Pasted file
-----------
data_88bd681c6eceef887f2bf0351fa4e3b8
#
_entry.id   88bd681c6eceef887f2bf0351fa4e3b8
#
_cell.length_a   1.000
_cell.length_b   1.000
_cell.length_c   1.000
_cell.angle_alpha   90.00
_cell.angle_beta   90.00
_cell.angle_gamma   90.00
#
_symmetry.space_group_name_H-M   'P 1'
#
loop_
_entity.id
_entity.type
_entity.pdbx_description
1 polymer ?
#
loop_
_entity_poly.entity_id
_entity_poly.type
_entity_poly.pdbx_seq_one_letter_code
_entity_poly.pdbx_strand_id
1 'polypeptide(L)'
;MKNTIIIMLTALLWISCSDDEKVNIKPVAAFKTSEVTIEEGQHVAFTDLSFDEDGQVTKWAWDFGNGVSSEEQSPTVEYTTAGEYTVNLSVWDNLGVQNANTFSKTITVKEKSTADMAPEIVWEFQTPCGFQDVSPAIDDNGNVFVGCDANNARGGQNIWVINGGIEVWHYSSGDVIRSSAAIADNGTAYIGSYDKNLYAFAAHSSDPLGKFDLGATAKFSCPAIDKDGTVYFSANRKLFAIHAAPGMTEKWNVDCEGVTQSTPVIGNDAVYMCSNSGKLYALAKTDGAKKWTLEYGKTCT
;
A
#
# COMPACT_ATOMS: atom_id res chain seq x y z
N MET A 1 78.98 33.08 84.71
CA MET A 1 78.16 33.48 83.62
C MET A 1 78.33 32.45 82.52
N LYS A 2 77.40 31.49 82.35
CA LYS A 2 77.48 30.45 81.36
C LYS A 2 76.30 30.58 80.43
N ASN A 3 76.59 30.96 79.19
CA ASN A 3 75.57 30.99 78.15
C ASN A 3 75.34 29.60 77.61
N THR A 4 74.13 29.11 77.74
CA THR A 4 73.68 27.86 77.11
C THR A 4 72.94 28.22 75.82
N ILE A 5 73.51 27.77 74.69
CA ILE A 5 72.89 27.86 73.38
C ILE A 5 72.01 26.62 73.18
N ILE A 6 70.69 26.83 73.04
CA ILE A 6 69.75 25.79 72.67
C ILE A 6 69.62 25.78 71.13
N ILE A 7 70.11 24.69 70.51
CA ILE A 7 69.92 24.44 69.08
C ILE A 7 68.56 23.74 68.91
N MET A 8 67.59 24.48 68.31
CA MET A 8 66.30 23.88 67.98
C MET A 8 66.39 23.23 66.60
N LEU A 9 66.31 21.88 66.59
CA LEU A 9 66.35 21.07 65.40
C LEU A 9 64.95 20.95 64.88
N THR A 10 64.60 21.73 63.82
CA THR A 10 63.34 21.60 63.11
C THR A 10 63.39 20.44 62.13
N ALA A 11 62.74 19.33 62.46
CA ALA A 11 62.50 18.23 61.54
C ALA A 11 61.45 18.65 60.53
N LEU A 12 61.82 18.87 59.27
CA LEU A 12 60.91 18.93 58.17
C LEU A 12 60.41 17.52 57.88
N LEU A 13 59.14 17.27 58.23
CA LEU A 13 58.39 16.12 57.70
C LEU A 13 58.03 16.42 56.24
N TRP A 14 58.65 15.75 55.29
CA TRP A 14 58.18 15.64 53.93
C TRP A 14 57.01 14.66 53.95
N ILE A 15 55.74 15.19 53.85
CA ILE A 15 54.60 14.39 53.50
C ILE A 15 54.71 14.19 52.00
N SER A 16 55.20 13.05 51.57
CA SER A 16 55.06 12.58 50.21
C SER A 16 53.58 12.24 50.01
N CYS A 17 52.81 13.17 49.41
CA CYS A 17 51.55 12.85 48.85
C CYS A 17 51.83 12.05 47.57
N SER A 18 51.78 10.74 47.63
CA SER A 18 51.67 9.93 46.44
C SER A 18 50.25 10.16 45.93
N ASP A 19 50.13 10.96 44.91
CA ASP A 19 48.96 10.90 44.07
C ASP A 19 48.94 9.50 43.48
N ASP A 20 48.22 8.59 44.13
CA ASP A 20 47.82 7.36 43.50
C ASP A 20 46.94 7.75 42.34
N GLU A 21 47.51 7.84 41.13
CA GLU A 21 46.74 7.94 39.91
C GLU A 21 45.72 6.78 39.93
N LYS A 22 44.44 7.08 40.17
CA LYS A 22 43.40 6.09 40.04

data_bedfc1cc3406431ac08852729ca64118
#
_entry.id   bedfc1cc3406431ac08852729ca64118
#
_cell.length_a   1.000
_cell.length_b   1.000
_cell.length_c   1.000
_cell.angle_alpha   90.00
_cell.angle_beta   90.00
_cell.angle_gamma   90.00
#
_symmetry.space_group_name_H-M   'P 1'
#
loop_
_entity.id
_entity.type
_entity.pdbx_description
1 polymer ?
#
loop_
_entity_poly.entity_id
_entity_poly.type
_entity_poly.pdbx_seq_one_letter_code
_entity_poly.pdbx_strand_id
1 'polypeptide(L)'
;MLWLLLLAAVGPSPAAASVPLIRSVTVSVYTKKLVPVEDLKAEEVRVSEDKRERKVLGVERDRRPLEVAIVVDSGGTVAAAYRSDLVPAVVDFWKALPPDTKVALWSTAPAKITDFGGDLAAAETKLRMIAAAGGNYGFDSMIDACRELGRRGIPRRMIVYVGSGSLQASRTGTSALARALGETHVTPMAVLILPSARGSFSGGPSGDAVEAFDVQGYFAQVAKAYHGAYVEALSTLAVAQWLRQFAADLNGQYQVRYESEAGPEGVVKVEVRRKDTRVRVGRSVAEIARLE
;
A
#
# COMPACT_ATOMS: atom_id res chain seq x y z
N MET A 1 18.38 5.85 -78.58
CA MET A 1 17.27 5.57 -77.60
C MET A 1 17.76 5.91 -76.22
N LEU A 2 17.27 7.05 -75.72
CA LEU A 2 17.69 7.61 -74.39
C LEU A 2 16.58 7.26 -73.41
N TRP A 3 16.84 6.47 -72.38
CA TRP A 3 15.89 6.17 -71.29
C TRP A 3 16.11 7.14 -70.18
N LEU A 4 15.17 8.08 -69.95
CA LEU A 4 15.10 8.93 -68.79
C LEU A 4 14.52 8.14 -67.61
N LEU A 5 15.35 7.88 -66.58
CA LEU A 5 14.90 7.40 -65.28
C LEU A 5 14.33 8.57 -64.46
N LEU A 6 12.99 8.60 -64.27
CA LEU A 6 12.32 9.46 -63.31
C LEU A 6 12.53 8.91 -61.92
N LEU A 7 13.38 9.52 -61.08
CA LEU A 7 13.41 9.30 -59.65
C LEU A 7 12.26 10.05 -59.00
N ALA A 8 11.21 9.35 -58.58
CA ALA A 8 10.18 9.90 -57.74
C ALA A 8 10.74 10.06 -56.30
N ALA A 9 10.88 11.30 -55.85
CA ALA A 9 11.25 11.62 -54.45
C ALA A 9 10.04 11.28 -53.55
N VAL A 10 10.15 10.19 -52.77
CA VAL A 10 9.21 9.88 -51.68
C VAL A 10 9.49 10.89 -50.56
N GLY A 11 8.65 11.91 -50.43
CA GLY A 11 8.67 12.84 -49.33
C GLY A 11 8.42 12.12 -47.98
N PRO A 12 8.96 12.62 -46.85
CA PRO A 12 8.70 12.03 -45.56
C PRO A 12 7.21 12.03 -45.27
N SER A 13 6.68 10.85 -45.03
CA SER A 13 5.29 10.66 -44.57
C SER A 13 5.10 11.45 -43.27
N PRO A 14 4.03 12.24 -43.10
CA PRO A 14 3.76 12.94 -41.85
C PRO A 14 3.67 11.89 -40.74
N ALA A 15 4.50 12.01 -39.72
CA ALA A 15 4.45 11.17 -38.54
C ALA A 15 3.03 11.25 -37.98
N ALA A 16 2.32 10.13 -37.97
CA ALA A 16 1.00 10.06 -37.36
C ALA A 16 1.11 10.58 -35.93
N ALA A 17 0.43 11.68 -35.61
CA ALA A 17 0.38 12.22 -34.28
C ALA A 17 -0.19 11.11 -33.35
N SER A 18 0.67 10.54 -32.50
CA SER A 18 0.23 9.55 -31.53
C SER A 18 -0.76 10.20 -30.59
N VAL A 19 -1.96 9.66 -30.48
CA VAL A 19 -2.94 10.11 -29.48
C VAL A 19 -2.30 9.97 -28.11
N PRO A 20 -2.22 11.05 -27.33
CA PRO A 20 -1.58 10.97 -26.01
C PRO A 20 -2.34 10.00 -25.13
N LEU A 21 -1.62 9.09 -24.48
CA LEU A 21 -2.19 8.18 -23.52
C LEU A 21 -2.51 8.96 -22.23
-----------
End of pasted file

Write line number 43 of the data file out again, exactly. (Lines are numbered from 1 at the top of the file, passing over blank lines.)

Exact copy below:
N ILE A 5 73.51 27.77 74.69